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The Hidden Costs of Prescription Drug Coupons and Discount Cards

  • November 21, 2012
  • RPh on the Go

The Hidden Costs of Prescription Drug Coupons and Discount Cards

With health care costs soaring, patients are looking for any way they can to save money on prescriptions. And who can blame them? Let’s look at Effexor XR, for example, an antidepressant. The average monthly prescription cost for a single daily dose of Effexor XR 150 mg is about $193, and the average monthly cost of the same dosage of generic venlafaxine sustained released is about $129. The generic cost is still a considerable amount for the average American. Pfizer offers a $4 prescription co-pay discount, which provides a substantial savings to the patient… but at what expense?

The patient only has to come up with $4 a month for the Effexor XR, but it costs $193. Who’s going to make up the difference? The insurance companies. They don’t do this out of the goodness of their hearts, either. When their costs increase, they respond with an increase in insurance premiums…which means that patients end up paying the price in the end anyways. And sometimes this still happens when a suitable, and much more economical, generic form of the drug is available. A doctor in New Hampshire describes how patients request Lipitor, available for $4 with a Web coupon, when generic simvastin is available for a $10 co-pay…and Lipitor costs $1,400 more per year for the insurer, at a savings of only $72 for the patient. The doctor also notes that these drug coupons could end up increasing prescription drug spending by $32 billion over the next decade. Yikes!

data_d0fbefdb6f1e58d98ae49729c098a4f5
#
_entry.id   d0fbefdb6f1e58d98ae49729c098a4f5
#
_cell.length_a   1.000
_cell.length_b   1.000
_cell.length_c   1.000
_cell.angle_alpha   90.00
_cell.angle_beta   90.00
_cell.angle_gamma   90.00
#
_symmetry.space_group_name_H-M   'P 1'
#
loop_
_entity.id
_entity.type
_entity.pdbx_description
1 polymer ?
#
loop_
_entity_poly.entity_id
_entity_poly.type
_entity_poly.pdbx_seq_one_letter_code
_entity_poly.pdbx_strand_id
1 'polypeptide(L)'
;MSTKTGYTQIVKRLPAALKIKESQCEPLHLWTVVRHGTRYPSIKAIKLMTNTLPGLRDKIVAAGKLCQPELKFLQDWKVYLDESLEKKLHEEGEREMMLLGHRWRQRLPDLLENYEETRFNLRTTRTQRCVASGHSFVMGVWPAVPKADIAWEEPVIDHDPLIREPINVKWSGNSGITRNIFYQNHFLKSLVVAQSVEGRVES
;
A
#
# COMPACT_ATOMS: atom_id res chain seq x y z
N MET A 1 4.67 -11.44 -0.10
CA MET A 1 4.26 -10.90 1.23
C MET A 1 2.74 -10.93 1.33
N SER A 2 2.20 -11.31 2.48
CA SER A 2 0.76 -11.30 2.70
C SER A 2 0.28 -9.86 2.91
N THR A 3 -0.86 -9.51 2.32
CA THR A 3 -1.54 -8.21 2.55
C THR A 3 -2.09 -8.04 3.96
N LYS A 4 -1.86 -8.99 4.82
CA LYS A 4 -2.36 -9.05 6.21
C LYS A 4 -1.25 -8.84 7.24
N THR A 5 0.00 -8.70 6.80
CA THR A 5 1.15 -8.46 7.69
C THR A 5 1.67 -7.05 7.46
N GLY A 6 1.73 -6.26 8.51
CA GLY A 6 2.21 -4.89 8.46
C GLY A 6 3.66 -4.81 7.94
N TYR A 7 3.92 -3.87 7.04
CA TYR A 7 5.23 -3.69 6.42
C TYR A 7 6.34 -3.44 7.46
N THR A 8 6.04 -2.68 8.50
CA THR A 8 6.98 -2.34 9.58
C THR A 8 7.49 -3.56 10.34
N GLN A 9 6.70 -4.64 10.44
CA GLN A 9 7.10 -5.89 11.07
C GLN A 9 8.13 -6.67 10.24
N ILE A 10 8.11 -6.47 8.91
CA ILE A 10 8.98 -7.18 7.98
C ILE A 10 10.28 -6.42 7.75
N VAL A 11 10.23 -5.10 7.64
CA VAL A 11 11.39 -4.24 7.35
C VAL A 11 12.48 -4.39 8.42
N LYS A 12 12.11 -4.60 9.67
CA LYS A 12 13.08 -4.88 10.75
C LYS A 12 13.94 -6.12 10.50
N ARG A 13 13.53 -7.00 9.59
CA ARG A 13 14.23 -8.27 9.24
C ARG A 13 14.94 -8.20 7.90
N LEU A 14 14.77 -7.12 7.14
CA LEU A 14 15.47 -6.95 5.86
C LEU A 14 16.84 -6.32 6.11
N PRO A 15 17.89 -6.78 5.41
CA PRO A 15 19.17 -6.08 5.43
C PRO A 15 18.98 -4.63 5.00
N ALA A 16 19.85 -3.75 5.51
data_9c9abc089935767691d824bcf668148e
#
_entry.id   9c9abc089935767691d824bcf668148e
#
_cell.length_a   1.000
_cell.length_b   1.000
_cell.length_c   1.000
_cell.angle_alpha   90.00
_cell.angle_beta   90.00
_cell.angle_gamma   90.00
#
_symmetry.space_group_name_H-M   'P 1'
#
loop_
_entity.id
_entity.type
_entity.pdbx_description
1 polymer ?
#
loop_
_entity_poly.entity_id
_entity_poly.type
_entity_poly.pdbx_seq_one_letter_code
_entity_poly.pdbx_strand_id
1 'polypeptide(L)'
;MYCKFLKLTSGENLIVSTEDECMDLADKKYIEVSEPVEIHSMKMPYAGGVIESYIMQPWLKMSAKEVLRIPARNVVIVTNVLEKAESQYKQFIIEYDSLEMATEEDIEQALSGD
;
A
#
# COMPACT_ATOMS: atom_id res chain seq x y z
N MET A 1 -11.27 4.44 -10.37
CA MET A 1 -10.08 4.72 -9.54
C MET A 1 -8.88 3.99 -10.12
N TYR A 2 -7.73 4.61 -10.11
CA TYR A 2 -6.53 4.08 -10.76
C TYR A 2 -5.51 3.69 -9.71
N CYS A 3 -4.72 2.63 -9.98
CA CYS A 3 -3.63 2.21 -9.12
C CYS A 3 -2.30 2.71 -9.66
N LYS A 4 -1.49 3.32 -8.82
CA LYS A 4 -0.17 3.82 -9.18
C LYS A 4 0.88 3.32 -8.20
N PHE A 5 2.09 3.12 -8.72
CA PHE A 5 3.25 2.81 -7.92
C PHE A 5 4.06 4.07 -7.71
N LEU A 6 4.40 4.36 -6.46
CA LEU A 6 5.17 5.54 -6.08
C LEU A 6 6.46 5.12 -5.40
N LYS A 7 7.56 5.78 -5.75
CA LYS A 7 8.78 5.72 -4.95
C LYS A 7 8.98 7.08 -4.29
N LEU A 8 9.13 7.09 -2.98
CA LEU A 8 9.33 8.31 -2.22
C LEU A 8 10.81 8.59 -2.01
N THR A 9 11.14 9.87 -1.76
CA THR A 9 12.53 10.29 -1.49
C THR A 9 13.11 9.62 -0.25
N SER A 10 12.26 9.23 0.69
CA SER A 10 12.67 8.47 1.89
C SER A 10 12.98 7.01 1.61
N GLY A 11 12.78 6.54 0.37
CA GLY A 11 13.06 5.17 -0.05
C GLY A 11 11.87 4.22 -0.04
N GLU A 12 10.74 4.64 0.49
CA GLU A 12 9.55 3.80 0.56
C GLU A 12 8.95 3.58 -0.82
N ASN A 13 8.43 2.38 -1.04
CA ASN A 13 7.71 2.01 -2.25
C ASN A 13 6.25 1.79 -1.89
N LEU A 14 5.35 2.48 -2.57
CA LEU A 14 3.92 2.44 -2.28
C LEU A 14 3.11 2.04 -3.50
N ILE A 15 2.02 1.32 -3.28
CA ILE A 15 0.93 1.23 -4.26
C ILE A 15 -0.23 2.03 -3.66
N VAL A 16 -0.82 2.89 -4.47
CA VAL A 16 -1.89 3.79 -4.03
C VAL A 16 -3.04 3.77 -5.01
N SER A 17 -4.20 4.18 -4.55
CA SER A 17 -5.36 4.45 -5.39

Aside from rising premiums, dependence on drug discount cards and coupons comes with another price… what happens to patients when the programs are discontinued. Pharmaceutical companies can place restrictions on their discount programs and discontinue them at any time. If a generic form of the drug is not available, the patient gets stuck paying full price for the brand name drug. Some patients don’t even ask their doctors if a generic is available, and they may end up sticking with the brand name drug (with its higher price tag) simply because they don’t know any better. This can wreak havoc on a patient’s finances, and it could encourage noncompliance with a prescription regimen that had been working well for them.

Physicians should talk to their patients about the real cost of these drug discounts, but pharmacists can help, too. If you notice that customers are filling prescriptions for expensive brand name drugs, you can let them know when an inexpensive generic is available. It’s not a pharmacist’s place to explain the economics of the drug discount coupons, but simply letting a customer know that an affordable alternative is available can be helpful, especially when the customer forgets a coupon or complains that the discount program ended.

How do you educate customers about prescription drug costs? Have you ever had a negative reaction from a customer when mentioning generic drugs?

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